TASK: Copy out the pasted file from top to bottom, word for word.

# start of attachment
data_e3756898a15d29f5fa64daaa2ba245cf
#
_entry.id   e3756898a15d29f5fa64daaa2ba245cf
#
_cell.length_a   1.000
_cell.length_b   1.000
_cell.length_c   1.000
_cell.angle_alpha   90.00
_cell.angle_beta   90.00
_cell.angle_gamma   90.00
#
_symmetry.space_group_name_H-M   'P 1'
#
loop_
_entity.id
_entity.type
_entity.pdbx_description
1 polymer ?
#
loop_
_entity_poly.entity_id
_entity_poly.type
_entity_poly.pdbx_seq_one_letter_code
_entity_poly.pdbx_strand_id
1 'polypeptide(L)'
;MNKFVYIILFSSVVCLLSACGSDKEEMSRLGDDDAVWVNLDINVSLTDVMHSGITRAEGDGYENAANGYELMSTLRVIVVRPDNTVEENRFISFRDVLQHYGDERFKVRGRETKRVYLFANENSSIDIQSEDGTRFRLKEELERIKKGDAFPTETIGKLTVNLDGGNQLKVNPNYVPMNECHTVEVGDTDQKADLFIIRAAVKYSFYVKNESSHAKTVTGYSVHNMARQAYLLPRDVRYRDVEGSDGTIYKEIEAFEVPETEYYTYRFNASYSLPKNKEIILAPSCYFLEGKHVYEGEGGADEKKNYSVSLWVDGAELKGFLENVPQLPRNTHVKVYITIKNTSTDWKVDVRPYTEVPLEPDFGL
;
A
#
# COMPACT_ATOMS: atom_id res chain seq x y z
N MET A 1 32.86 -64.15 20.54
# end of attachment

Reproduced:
data_e3756898a15d29f5fa64daaa2ba245cf
#
_entry.id   e3756898a15d29f5fa64daaa2ba245cf
#
_cell.length_a   1.000
_cell.length_b   1.000
_cell.length_c   1.000
_cell.angle_alpha   90.00
_cell.angle_beta   90.00
_cell.angle_gamma   90.00
#
_symmetry.space_group_name_H-M   'P 1'
#
loop_
_entity.id
_entity.type
_entity.pdbx_description
1 polymer ?
#
loop_
_entity_poly.entity_id
_entity_poly.type
_entity_poly.pdbx_seq_one_letter_code
_entity_poly.pdbx_strand_id
1 'polypeptide(L)'
;MNKFVYIILFSSVVCLLSACGSDKEEMSRLGDDDAVWVNLDINVSLTDVMHSGITRAEGDGYENAANGYELMSTLRVIVVRPDNTVEENRFISFRDVLQHYGDERFKVRGRETKRVYLFANENSSIDIQSEDGTRFRLKEELERIKKGDAFPTETIGKLTVNLDGGNQLKVNPNYVPMNECHTVEVGDTDQKADLFIIRAAVKYSFYVKNESSHAKTVTGYSVHNMARQAYLLPRDVRYRDVEGSDGTIYKEIEAFEVPETEYYTYRFNASYSLPKNKEIILAPSCYFLEGKHVYEGEGGADEKKNYSVSLWVDGAELKGFLENVPQLPRNTHVKVYITIKNTSTDWKVDVRPYTEVPLEPDFGL
;
A
#
# COMPACT_ATOMS: atom_id res chain seq x y z
N MET A 1 32.86 -64.15 20.54